Half of the people questioned believe that neither their race, nor their origin and their religion had any impact on their feelings of belonging to French society. (Shutterstock)
https://www.arabnews.com-https://arab.news/67squ-Arab News en Francais
- An Arab News en Francais/YouGov poll suggests the largest minority group in France suffer from lack of acceptance, even stigmatization
- More than half the respondents said they adhere to secularism and believe it could help alleviate problems in the Arab world
DUBAI: As a wave of violence inspired by radical Islam shakes French cities and the culture at large, creating a sense of insecurity and fear, Islamophobia is on the rise. Islamism is not Islam, but for lack of knowledge, conflation of the two is easy.
It is through this wrong prism that French Muslims are viewed, as well as some Jews and Christians due to their Arab origins. INSEE, France’s national statistics bureau, said that by 2019, 55 percent of immigrants (both first and second generation) had come from Arab countries. They are the largest minority group in France and therefore it is not for an extremist minority to represent them.
For the first time in France, a survey was carried out among French people of Arab origin. Arab News en Francais commissioned leading online polling firm YouGov to conduct research on the perception of their life in France and their position in the face of secularism.
Arab News Research and Studies Unit partnered with YouGov for the survey which was carried out between Sept. 8 and Sept. 14, and was based on a representative sample of 958 French people from Arab countries, living in France.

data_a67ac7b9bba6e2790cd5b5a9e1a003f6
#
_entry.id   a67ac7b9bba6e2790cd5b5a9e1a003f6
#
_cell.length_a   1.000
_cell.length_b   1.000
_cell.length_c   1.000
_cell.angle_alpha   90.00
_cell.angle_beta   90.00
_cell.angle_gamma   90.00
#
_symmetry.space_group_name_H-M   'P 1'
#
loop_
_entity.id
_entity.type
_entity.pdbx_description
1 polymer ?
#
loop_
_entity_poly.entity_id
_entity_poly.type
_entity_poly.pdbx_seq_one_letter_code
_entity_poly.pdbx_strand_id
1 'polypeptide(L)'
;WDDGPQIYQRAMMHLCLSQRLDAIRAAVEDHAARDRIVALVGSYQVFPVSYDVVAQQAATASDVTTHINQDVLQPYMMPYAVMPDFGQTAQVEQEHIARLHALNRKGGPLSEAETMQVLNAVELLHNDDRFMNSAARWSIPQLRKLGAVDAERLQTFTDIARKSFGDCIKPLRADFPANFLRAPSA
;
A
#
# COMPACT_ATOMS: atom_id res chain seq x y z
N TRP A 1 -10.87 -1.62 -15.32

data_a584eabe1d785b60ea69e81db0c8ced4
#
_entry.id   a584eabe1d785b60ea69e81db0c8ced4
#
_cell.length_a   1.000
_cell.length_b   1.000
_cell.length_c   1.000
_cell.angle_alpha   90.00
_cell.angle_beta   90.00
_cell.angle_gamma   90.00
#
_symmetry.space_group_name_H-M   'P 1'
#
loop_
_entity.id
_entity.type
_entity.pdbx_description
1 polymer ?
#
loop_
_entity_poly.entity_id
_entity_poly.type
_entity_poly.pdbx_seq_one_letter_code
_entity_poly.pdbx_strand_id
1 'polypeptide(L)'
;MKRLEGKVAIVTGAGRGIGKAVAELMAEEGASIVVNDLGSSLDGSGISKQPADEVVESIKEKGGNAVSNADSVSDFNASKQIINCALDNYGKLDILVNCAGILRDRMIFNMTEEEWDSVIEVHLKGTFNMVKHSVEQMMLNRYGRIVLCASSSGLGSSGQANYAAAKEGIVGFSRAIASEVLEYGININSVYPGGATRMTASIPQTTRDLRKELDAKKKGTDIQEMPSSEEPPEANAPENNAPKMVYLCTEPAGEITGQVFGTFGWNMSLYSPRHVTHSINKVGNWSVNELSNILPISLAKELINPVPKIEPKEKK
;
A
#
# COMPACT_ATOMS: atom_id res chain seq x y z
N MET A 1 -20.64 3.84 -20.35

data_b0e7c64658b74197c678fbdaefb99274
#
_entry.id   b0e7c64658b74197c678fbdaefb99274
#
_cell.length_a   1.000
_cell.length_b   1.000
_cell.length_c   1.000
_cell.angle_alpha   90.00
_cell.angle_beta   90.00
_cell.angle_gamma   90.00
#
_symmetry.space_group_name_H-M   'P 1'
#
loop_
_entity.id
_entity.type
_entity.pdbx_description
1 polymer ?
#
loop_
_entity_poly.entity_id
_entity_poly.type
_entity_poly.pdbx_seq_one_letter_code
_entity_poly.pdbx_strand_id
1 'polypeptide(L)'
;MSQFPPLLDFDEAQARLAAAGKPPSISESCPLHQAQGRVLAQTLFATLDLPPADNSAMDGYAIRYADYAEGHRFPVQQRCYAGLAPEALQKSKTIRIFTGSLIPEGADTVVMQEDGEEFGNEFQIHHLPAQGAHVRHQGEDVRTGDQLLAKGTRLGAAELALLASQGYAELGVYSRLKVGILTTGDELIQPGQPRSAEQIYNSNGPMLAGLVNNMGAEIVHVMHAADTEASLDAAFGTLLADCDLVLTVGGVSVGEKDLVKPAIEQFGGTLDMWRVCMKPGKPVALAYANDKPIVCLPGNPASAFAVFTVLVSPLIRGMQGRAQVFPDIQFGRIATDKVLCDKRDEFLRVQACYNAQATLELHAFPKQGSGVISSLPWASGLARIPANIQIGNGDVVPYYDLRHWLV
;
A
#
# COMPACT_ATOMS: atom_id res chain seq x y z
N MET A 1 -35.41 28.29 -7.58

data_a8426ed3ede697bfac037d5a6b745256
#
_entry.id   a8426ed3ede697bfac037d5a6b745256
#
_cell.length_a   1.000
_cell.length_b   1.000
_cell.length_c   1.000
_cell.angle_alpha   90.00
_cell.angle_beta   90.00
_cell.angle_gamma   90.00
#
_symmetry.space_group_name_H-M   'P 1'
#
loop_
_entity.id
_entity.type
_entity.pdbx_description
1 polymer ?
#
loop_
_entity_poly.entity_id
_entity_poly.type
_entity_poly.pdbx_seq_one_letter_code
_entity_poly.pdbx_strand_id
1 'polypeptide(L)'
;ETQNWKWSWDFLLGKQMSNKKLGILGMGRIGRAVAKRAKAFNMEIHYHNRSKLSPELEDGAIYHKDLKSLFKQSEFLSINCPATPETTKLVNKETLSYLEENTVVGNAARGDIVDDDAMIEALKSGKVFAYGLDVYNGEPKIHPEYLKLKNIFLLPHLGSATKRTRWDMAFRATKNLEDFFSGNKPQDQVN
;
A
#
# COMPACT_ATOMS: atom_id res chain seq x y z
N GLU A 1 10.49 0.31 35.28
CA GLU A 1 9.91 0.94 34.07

The survey confirms their desire to belong to a democratic and secular France. It emerges that all religions are not perceived in the same way by French society, as indicated by the feelings of the French of Arab origin, Muslims and Jews who were interviewed.
Contrary to popular belief, the majority of those interviewed were found to be educated and employed, while French people of Arab origin are generally familiar with the French system and its history, and adhere to the fundamental values of the French Republic.
The French of Arab origin have largely adapted to the way of life in France, but they do not feel accepted, with many citing a sense of stigmatization. Both religion and their national origin have no impact on their sense of belonging to French society. But the sounding of their name has an impact on their careers.
Half of the people questioned believe that neither their race, nor their origin and their religion had any impact on their feelings of belonging to French society and on their professional careers. Their responses, however, underline a feeling of exclusion which, for 51 percent is not linked to skin color, but rather to the ethnic origin of their name (36 percent), which, on the other hand, has a negative impact on their career prospects.
This feeling of exclusion is exacerbated among women who believe that their country of origin (46 percent against 33 percent of men) as well as their religion (66 percent against 52 percent of men) causes a negative perception among their compatriots.
French people of Arab origin clearly respect French values, such as secularism, and believe that a secular system would be beneficial for their country of origin. Many even claim to be ready to defend this model in their country of origin.